Hood River hires new city manager

After enjoying a First Friday tour of downtown businesses, Hood River’s new city manager is excited about relocating to the community.

“I had such a wonderful time, it was just great,” said Robert “Bob” Francis, Jr., who is leaving his current position as the manager of the Borough of Stroudsburg, Penn.

Francis was hired last Friday to replace Lynn Guenther, who will retire after eight years in the position on Jan. 12. He was selected from about 60 applicants for the administrative role that pays an annual salary of $66,000 plus benefits. Francis arrives with a an extensive background in government administration — and a pledge that his “word is his bond.”

“Each of our top four candidates had special strengths and Bob placed a high emphasis on integrity and the ability to forge good working relationship both with the citizens and with the council,” said Mayor Paul Cummings.

Francis, 47, decided to apply for the job in Hood River upon the recommendation of a trusted friend that it would be the “ideal” community. After personally traveling to the Gorge city, he was even more impressed with his friend’s judgment — and the friendly welcome by local residents. So, he was very honored to accept the job offer and will spend the holidays packing his household goods so that he can be moved and ready to get to work by Jan. 5.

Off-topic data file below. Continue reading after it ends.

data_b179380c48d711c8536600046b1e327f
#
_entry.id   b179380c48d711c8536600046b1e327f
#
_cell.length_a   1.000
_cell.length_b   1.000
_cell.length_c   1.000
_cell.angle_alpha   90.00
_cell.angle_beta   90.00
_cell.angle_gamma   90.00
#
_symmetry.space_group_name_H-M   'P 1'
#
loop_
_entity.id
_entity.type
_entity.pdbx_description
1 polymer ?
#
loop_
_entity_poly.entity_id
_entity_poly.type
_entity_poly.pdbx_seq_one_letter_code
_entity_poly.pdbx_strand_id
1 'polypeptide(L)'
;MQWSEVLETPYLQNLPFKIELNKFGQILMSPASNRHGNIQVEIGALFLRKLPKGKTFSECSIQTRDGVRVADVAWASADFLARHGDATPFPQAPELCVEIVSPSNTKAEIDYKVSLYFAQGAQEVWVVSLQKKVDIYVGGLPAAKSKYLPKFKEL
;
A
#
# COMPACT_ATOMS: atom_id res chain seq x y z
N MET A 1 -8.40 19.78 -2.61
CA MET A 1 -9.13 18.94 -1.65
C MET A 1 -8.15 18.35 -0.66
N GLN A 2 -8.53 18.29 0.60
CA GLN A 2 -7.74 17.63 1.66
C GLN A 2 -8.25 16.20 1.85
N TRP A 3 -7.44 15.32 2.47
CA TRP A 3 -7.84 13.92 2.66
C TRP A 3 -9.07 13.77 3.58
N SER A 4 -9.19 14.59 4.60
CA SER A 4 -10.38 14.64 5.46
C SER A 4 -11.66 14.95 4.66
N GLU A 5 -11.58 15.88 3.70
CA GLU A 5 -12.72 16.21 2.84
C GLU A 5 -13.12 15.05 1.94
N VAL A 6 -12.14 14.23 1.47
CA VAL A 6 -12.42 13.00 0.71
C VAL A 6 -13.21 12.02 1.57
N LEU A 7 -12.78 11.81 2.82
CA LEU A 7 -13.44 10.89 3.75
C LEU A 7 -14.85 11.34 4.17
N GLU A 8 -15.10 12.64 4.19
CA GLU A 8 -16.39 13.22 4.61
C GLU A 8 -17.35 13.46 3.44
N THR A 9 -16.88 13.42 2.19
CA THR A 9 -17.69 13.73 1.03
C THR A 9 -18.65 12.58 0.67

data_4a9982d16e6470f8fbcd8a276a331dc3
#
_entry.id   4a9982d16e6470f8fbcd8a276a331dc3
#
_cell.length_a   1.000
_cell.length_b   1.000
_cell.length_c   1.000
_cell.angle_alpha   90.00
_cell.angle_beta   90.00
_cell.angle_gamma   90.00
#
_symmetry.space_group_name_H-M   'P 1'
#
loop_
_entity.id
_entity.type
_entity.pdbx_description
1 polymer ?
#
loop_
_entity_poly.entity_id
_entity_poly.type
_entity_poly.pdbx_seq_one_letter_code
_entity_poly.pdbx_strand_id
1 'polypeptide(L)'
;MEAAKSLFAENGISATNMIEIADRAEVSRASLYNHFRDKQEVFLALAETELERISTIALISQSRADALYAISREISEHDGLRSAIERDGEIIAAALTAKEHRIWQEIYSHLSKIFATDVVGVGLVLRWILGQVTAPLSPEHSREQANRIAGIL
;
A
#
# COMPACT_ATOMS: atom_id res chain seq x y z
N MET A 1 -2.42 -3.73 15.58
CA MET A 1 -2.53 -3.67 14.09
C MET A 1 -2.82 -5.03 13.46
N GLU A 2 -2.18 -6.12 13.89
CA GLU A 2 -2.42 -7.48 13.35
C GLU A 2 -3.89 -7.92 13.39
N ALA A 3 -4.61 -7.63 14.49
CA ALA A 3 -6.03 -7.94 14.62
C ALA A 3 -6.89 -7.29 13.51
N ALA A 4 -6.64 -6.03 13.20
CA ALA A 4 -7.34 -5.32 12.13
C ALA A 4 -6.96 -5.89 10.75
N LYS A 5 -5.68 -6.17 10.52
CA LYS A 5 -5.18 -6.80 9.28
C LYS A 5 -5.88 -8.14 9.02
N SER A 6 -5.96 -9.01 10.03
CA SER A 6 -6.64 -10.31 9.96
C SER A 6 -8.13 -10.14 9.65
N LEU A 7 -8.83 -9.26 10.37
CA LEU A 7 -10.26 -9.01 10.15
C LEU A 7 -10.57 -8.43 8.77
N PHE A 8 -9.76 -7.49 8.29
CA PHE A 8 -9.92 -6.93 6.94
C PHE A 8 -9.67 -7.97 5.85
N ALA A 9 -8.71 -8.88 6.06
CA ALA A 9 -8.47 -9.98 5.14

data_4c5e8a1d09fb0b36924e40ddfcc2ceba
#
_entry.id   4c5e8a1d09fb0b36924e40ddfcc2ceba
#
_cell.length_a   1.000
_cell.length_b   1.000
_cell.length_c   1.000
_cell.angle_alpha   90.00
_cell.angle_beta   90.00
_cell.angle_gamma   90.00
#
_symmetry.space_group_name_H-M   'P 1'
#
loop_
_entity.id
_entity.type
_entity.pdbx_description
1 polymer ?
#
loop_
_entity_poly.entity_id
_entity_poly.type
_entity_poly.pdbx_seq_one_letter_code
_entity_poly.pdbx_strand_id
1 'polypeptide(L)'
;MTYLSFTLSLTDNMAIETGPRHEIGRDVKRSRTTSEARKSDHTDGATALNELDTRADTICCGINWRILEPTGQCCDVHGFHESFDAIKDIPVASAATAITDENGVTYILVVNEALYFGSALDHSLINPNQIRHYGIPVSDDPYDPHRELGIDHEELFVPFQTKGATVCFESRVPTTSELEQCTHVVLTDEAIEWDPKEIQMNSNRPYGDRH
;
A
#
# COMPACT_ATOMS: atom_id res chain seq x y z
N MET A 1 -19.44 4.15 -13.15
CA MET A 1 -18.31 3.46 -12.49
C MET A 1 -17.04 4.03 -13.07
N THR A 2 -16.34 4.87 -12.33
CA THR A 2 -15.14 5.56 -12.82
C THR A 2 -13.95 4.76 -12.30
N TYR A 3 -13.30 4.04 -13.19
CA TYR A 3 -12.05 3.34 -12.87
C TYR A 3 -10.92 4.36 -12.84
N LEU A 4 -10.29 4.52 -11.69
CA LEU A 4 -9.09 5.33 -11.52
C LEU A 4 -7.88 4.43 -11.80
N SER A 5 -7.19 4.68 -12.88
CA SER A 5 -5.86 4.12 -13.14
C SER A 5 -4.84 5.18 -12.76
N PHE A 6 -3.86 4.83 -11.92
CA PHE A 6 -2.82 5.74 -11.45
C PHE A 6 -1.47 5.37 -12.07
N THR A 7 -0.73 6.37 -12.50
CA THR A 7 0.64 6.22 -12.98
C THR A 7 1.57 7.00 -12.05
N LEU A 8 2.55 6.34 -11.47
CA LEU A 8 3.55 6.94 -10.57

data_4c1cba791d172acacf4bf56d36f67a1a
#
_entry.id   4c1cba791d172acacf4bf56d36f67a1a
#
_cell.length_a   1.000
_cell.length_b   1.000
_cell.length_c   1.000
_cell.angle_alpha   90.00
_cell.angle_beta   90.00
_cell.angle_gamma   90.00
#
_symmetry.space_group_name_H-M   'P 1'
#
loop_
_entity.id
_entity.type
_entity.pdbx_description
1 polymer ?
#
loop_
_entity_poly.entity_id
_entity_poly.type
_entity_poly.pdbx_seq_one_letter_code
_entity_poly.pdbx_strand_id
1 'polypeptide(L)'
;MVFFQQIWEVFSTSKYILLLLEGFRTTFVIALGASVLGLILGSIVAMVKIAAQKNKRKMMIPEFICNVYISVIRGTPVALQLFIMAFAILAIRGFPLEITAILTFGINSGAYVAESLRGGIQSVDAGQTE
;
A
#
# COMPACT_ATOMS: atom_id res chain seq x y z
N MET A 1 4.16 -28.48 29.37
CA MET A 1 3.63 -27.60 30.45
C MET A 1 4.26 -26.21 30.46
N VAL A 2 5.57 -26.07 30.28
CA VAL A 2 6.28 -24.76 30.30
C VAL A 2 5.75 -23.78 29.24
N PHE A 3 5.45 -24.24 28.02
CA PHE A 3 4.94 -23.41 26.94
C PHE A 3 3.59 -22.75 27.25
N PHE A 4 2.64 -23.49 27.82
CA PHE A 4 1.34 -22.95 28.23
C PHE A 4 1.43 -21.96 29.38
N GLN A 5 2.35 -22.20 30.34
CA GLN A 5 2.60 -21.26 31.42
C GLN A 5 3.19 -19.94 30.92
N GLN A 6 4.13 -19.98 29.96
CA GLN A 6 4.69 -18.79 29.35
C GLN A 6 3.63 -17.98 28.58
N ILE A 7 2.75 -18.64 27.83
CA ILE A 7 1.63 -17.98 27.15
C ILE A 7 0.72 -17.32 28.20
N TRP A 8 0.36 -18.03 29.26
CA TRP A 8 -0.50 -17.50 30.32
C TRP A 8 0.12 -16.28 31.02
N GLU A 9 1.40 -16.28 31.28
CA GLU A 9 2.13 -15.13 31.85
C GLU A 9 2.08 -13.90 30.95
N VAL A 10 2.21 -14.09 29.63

“I’m not always going to agree with an issue but I like to think that I’m a fair individual and I listen to people with an open mind,” said Francis, who will spend the first few weeks getting up to speed on local issues.

Cummings said Hood River residents will benefit from Francis’ strong skills in the following areas, grant writing, labor relations, economic development and finance.

He is also experienced in tourism-related issues since historic Stroudsburg, located 90 miles from New York City and Philadelphia, is a popular year-around destination for more than one million visitors each year.